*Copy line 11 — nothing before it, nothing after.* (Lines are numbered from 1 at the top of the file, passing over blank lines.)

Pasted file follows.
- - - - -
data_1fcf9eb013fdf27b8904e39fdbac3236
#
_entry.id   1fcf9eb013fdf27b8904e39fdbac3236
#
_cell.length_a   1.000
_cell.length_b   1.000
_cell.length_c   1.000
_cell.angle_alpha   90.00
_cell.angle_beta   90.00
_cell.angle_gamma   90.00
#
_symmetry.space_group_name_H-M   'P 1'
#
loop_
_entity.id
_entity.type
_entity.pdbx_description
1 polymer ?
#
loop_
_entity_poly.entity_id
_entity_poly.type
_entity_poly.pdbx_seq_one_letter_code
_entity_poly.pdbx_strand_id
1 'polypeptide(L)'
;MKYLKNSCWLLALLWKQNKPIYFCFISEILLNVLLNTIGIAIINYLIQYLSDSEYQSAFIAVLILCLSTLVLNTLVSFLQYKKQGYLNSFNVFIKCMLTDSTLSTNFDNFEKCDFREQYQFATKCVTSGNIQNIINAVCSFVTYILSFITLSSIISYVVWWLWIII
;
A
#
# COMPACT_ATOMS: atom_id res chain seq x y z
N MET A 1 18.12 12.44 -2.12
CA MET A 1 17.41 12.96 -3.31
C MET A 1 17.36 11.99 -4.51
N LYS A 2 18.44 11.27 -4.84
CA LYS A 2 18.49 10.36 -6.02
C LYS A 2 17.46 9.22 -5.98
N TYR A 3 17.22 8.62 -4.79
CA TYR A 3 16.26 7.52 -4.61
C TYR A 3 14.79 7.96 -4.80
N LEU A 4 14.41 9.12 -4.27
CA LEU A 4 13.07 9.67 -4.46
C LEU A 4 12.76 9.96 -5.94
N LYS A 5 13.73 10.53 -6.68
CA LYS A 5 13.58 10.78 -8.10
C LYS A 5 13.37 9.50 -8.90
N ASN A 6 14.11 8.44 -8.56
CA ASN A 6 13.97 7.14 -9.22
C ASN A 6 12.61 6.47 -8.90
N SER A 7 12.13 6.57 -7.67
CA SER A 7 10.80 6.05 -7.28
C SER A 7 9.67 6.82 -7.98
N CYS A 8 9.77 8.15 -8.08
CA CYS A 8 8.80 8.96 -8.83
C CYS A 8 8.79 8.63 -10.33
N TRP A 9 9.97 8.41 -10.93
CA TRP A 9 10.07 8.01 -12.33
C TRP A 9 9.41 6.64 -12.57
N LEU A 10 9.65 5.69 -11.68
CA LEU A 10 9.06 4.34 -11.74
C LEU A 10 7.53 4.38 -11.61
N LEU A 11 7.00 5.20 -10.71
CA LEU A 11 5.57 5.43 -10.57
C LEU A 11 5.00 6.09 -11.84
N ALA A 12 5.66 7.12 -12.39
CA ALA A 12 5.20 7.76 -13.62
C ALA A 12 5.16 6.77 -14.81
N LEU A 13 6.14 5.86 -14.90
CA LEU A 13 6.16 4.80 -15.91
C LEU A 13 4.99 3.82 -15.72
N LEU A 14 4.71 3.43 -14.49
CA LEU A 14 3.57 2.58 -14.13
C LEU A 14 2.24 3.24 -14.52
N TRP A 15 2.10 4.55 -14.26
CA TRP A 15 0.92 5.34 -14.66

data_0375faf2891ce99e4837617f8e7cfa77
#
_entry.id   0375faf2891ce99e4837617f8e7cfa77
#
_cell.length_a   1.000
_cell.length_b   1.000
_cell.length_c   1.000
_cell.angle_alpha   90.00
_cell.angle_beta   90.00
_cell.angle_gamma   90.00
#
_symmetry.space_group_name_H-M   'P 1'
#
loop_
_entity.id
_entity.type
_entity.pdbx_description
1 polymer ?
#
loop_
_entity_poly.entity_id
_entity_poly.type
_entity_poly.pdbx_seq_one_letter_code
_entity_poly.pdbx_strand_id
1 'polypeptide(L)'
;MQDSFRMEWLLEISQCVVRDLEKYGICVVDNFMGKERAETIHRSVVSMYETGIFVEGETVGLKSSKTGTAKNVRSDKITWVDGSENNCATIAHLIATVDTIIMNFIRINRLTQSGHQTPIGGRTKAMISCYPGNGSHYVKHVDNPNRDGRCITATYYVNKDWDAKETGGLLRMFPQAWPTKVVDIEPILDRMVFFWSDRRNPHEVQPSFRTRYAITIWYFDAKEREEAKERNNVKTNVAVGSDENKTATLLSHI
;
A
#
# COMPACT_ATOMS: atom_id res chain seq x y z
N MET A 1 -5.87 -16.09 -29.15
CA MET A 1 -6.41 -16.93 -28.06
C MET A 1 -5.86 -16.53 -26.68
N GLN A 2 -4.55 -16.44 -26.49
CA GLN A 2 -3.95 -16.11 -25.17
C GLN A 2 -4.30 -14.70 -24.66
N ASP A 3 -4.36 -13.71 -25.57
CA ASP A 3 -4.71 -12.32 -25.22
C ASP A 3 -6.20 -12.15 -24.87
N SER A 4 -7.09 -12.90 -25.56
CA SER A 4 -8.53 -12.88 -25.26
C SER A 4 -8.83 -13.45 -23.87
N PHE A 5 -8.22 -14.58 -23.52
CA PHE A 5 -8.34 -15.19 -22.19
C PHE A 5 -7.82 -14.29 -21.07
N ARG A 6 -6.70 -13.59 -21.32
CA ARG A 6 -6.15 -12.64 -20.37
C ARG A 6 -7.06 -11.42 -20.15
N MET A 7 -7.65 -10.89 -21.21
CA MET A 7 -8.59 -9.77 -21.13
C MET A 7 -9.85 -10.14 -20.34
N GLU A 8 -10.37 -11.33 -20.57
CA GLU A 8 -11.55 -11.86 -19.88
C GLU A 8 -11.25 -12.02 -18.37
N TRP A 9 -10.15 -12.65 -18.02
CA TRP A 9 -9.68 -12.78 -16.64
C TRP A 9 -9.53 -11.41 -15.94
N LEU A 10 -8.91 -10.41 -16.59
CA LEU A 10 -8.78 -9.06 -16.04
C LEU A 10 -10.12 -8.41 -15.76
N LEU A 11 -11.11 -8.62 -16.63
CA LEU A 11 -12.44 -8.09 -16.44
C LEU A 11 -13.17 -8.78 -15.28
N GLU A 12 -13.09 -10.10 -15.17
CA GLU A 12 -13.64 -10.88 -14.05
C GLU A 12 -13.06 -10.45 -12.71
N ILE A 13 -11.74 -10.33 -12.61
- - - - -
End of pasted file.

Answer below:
#